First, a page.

Bryan Ballenger, superintendent of the Ballico-Cressey School District, will join 99 other school leaders from across the country at the first National Connected Superintendents Summit at the White House on Wednesday.
The summit will recognize school officials who have helped transition their districts to digital learning. According to a Merced County Office of Education press release, the conference will bring these education leaders together to share promising approaches to using technology in classes.
The Ballico-Cressey School District converted to the digital curriculum three years ago.
All students, kindergarten through eighth grade, are given an electronic device, replacing the traditional approach of books and pencils. Kindergartners are provided Samsung Galaxy tablets. First- and second-graders are given Microsoft netbooks, and third- through eighth-graders use Chromebooks as their learning tool.
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“We are in an era where everything is digital,” Ballenger told the Mered Sun-Star. “This is a way to provide our kids with the best, up-to-date education.”
“This is also an opportunity for our students to learn Internet safety,” he added. “By the time they get to high school, they’ll be further ahead of other children.”
According to the release, the White House summit will be followed by a series of 12 to 15 regional summits that will focus on the digital progress made by local school districts.
Ballenger, who arrived in Washington, D.C., on Monday, said teachers and students at the district have come a long way in adapting to the new method of learning. And while the process has not been challenge-free, putting a device in a child’s hand to be able to gain access to educational material at all times has been a game changer, he said.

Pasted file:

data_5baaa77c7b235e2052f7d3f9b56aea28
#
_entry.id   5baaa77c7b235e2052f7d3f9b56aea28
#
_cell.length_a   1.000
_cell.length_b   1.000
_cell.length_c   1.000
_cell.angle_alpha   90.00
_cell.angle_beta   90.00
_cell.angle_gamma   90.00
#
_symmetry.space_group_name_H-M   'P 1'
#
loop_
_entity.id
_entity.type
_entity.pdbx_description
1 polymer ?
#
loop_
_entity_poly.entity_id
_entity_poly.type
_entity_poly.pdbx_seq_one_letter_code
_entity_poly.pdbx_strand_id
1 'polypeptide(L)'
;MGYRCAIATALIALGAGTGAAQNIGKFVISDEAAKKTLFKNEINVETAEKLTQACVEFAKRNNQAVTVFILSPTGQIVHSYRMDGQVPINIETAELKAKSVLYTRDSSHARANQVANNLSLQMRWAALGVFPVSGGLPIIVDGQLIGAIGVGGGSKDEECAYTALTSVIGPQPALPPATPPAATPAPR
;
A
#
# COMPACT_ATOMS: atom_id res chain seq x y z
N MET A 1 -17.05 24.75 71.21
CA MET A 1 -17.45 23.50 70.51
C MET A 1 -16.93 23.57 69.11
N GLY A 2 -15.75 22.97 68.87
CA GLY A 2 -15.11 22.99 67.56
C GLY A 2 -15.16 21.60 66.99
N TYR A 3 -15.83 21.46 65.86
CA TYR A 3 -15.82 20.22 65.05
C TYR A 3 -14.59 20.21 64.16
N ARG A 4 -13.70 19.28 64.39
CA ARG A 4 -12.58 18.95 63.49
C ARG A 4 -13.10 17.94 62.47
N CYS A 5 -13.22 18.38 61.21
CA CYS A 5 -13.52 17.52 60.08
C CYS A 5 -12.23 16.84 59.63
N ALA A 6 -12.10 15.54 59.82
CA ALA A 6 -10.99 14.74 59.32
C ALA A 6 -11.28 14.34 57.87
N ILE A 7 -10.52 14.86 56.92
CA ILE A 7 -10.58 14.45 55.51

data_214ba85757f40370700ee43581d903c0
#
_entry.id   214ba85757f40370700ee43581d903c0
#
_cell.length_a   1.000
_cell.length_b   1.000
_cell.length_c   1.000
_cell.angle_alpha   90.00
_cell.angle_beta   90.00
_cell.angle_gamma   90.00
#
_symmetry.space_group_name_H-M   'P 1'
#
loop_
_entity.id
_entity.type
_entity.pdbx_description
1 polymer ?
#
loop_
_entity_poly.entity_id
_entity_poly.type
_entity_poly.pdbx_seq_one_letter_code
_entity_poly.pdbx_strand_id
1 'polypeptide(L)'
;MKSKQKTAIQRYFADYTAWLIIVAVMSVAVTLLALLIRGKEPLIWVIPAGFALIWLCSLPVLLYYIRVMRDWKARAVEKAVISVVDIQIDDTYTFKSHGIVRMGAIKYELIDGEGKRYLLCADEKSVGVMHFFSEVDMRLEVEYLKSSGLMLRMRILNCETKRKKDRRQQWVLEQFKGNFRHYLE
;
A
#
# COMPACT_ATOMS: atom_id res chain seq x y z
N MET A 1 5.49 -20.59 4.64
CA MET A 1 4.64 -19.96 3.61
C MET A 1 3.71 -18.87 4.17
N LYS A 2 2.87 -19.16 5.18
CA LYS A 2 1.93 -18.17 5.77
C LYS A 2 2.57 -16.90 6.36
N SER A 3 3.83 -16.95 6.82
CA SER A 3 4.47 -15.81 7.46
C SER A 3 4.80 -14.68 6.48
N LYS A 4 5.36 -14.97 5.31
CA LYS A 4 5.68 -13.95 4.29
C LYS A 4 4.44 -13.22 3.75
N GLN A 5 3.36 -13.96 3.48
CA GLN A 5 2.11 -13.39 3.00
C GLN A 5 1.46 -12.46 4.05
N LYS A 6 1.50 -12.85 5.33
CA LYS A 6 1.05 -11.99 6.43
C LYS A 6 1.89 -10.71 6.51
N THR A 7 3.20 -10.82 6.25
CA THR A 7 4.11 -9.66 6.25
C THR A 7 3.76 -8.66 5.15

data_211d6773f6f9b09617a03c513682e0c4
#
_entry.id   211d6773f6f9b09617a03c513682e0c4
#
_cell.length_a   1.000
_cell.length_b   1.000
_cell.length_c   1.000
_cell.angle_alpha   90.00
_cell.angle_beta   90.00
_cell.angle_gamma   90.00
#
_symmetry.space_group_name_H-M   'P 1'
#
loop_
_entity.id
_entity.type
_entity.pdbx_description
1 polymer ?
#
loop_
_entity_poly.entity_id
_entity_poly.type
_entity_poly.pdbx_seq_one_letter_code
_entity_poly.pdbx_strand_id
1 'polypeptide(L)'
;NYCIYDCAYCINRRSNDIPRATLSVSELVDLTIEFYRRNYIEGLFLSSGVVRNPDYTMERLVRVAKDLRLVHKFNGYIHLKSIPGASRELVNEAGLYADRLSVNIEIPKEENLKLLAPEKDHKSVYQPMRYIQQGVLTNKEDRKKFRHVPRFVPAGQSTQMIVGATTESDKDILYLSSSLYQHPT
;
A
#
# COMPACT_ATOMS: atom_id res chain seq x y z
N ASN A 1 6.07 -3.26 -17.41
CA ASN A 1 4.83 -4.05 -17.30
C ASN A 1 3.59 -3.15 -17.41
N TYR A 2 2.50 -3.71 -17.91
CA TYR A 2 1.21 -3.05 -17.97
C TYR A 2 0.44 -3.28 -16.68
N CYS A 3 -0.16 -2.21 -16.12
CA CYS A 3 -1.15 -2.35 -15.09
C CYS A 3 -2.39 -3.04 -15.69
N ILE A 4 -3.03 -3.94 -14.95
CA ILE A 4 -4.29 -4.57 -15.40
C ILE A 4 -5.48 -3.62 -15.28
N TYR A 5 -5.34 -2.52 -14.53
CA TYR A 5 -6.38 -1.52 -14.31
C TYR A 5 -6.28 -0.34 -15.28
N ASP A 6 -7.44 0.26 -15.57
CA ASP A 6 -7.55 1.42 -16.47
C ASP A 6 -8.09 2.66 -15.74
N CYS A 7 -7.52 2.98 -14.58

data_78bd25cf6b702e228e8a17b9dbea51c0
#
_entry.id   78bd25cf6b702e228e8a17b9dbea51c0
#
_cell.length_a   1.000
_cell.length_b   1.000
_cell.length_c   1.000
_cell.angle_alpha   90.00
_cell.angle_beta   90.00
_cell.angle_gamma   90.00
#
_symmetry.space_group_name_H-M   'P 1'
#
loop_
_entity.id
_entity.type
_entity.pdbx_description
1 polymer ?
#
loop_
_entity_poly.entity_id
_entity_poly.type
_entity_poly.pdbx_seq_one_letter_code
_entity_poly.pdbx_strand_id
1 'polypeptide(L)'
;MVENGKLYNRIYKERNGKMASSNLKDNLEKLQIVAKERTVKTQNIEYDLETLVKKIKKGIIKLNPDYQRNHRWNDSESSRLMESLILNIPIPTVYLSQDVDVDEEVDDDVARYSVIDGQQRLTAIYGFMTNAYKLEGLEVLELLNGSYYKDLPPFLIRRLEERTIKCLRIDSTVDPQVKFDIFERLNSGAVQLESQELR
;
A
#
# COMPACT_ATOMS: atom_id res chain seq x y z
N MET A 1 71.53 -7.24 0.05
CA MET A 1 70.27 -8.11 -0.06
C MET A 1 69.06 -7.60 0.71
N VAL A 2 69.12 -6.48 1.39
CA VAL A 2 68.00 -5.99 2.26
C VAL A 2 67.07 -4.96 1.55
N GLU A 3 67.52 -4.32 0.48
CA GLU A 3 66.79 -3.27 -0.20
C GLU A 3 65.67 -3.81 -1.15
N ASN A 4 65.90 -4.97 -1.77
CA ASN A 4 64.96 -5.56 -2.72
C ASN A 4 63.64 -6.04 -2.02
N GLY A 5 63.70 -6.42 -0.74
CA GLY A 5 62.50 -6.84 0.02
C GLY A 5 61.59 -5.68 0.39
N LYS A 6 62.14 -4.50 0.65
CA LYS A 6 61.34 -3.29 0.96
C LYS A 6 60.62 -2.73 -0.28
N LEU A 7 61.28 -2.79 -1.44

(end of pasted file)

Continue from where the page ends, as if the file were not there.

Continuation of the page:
All superintendents taking part in the summit were nominated, but Ballenger is not sure who nominated him.
“I just know this is a very cool thing to participate in,” Ballenger said. “I am very excited to see what this looks like for all kids.”
On Tuesday, Ballenger will meet with Rep. Jim Costa, D-Fresno, to talk about the federal E-Rate program, which allows the district to get Verizon MiFi mobile wireless connection at a discounted price.
Ballenger explained that as of July 1, 2015, mobile data will no longer be available through the E-Rate program, which could really hurt students who live in rural, ag-based communities. “If it wasn’t for the MiFi, a lot of children wouldn’t have access to Internet at home,” he said.
Internet connection that is accessible to students 24/7, Ballenger said, is key in 21st-century education.
Sun-Star staff writer Ana B. Ibarra can be reached at (209) 385-2486 or email@example.com.